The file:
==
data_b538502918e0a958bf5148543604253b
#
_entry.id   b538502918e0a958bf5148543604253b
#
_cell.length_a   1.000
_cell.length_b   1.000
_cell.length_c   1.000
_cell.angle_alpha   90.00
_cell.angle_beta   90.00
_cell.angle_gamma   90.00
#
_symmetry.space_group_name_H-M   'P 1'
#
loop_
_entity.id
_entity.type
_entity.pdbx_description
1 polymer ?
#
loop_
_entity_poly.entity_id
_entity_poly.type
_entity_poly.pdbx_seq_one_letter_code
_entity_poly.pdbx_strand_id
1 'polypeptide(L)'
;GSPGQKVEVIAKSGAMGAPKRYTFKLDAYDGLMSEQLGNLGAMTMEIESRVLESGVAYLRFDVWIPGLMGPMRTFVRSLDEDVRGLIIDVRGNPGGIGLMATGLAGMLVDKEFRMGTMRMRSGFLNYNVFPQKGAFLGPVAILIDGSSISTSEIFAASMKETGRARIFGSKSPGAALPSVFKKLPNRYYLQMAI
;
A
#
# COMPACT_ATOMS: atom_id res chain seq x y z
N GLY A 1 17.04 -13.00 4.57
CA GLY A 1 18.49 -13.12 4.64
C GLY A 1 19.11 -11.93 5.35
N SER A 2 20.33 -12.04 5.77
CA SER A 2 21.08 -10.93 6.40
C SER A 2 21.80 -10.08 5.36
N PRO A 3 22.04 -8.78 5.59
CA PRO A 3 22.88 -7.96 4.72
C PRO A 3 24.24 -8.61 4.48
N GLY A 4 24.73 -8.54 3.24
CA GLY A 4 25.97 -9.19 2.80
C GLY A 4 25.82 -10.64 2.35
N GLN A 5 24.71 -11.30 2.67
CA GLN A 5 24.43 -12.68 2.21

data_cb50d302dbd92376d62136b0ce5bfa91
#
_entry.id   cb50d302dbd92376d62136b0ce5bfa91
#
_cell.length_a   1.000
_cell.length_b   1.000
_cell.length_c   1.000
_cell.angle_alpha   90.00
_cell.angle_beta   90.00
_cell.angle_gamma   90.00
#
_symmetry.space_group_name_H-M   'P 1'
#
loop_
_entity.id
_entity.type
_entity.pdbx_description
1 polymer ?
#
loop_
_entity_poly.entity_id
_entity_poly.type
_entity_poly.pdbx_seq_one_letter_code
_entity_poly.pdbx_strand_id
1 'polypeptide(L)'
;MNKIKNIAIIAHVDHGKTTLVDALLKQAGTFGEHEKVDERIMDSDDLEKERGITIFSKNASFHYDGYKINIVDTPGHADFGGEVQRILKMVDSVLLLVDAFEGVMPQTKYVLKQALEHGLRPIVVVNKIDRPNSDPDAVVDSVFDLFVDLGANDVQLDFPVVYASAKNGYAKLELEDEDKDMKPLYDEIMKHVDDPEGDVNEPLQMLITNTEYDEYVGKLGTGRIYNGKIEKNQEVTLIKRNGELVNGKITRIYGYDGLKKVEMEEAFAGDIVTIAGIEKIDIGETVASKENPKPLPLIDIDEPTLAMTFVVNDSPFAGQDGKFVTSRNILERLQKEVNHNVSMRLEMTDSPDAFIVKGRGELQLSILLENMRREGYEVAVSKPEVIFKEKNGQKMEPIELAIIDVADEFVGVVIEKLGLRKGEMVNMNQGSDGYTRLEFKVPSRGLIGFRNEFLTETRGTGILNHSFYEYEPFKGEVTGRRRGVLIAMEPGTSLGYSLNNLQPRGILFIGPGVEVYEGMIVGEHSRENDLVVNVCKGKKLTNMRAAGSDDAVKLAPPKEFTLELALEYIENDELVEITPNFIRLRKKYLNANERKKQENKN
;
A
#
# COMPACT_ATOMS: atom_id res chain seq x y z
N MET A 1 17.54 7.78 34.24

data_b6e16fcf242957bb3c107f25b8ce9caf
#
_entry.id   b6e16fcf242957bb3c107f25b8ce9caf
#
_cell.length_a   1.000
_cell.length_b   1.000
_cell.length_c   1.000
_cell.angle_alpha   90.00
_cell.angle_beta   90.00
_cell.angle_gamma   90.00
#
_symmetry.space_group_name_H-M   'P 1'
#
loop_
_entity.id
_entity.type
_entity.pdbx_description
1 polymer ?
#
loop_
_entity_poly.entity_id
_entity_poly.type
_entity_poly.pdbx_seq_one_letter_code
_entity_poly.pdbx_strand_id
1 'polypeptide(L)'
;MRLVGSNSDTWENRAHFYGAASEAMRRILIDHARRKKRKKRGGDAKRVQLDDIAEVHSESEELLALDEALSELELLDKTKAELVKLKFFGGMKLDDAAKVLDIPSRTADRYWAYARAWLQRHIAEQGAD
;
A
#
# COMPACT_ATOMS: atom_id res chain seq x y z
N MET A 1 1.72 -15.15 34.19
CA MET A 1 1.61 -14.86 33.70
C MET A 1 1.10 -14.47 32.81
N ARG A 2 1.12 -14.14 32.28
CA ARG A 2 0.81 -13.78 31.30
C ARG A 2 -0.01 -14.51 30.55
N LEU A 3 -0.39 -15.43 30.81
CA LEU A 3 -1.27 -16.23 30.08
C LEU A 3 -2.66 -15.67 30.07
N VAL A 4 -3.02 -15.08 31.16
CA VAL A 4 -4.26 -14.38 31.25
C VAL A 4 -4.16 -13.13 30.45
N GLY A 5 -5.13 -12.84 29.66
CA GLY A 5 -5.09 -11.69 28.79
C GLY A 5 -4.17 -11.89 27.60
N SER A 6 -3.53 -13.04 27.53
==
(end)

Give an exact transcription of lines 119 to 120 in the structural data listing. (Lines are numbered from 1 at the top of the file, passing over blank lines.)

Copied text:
CA GLY A 5 -5.09 -11.69 28.79
C GLY A 5 -4.17 -11.89 27.60